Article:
Jim Wofford: The View from Here

Jim Wofford's take on some current trends?the Classic format, course design and more.

One of the nice things about my job is I get to see the sport at all levels and all around the country. This gives me an opportunity to spot trends and notice changes, and several things have caught my attention this spring.

The thrill and challenge of the steeplechase is a big part of the reason Classics are making a comeback. Galloping down to a soft brush fence faster than you have ever gone before is already the thrill of a lifetime. To have your horse jump it in stride and land looking for the next fence is the icing on the cake. Your horse will easily rise to the challenge because of the extra time and effort you put into conditioning him. The sensation of pride and accomplishment you feel as your horse gallops across the cross-country finish line is far better than any ribbon. | ? Hoofclix.com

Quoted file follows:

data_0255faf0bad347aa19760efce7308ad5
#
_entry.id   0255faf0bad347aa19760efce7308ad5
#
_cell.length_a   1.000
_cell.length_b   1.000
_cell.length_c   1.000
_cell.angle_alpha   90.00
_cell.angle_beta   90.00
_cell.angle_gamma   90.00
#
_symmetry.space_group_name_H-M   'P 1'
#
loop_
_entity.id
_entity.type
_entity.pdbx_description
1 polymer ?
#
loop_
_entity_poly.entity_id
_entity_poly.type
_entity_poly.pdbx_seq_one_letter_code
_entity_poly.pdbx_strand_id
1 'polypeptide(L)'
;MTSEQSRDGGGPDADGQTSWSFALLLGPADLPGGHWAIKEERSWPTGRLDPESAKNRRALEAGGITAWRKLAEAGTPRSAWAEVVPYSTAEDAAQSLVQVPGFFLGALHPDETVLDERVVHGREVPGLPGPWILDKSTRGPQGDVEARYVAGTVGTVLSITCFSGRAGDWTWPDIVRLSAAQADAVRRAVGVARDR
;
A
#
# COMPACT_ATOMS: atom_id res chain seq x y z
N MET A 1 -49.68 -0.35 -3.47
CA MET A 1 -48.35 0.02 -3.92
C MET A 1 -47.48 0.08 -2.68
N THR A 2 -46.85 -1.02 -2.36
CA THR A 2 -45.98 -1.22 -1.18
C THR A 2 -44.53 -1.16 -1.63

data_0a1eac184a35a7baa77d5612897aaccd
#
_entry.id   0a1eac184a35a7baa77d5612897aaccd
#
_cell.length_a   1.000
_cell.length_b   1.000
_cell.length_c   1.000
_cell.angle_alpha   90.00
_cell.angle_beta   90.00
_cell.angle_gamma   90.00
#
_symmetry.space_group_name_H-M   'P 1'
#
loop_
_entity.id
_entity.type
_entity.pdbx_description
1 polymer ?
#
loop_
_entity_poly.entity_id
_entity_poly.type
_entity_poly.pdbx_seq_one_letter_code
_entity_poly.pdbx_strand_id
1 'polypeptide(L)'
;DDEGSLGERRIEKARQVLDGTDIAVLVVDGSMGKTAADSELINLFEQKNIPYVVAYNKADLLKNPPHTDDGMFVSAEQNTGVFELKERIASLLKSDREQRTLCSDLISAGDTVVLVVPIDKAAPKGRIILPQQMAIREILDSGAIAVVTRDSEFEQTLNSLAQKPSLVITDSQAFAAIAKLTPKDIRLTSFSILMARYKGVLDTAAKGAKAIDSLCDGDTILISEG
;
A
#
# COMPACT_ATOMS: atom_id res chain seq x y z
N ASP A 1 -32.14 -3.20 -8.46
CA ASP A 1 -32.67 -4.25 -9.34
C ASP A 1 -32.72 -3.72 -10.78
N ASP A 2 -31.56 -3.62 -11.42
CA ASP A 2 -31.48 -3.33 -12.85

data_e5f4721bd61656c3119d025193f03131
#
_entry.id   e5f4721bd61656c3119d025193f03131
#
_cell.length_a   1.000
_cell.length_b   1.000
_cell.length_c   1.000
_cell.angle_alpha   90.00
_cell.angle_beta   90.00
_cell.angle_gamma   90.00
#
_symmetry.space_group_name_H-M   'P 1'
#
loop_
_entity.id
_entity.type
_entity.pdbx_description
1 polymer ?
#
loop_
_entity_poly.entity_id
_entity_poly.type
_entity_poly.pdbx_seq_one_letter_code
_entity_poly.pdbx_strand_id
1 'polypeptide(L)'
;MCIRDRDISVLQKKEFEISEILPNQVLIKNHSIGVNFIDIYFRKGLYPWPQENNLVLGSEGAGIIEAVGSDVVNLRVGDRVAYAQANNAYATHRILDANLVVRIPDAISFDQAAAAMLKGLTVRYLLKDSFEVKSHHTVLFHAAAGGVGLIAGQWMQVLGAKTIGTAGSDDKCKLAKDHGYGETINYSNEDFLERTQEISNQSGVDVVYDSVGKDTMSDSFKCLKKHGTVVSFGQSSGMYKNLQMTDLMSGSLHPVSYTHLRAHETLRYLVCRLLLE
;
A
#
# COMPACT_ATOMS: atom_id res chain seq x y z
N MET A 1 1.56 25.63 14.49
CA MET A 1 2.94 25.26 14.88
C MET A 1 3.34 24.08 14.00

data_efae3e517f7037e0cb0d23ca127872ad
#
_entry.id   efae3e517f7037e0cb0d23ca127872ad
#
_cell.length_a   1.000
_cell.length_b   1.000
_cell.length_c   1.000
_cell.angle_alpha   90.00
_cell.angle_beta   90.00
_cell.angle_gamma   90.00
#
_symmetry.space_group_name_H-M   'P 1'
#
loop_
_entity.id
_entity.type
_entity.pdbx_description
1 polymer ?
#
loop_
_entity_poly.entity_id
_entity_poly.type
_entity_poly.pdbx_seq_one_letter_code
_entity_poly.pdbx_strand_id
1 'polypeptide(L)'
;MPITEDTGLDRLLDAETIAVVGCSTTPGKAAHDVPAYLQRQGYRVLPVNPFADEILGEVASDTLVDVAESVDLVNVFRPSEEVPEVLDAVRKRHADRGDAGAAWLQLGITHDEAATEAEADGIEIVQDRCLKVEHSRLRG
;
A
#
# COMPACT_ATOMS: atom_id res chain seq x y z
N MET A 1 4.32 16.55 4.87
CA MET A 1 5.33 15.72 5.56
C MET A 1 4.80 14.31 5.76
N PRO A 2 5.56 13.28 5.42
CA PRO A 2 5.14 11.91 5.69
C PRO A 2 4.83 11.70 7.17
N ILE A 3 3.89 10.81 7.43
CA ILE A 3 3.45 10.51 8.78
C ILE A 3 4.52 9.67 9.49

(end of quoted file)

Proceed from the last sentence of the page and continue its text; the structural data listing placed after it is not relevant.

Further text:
The Classic Is Alive and Well
First, it looks as if the Classic format will survive and flourish. (A Classic includes roads and tracks and steeplechase, in addition to cross-country.) This is a change in my thinking. (However, I am not alone in my renewed optimism. John Strassburger had some interesting comments in his recent blog post on the same topic at www.horse-journal.com/john-strassburger-blog/.) For several years I have been quite concerned about the loss of Classic Preliminary events, several of whose organizers dropped the competition for the simple reason that Classic events in their area were not drawing entries.

In the past, Classics were organized as a labor of love. We were so fortunate that Neil Ayer fell in love with eventing in the early 1970s and put on the legendary Led?yard Horse Trials at his farm in Wenham, Massachusetts. He went to endless trouble and expense to build and host a world-class event there, and the sport is forever in his debt.